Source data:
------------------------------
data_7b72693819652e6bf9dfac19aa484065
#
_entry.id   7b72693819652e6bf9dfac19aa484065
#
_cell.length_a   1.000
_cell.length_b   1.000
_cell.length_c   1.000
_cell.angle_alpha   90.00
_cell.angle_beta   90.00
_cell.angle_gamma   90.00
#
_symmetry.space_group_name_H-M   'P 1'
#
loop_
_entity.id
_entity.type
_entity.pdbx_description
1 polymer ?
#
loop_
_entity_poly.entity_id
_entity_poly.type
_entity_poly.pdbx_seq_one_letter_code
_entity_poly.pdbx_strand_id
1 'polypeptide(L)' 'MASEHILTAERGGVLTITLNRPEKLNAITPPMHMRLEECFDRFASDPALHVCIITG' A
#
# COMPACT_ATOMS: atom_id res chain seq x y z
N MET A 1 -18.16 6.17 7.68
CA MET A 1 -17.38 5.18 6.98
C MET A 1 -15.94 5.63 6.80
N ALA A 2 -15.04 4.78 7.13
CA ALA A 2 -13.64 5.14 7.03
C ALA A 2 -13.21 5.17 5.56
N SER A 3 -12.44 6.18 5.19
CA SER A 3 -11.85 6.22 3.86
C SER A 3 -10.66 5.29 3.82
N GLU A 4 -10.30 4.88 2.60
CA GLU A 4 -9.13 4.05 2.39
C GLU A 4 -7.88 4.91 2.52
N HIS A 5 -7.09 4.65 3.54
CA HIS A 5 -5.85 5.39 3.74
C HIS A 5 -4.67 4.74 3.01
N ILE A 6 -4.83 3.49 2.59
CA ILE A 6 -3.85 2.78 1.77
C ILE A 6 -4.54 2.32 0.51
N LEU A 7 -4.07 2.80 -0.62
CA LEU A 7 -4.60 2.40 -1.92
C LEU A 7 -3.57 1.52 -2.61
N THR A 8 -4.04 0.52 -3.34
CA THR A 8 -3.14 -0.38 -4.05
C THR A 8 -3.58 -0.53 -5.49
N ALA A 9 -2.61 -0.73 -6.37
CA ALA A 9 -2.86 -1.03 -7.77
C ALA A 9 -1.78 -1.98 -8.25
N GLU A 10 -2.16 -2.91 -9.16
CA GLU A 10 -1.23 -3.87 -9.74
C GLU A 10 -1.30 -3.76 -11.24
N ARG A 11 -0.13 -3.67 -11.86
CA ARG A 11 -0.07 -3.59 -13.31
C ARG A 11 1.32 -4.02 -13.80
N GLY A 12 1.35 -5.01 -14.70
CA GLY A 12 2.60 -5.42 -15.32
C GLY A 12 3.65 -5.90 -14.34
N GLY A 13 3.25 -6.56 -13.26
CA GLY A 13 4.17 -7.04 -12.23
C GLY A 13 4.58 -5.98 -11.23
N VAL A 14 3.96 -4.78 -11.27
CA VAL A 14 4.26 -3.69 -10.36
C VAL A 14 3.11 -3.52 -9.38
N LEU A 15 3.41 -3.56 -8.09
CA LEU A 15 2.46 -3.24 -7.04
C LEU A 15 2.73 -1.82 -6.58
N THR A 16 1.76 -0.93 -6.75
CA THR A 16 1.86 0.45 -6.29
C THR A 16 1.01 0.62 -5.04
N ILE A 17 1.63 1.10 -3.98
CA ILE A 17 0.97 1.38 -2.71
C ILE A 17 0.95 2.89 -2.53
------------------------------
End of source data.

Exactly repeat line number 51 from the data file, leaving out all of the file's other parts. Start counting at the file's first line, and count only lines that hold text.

C THR A 8 -3.58 -0.53 -5.49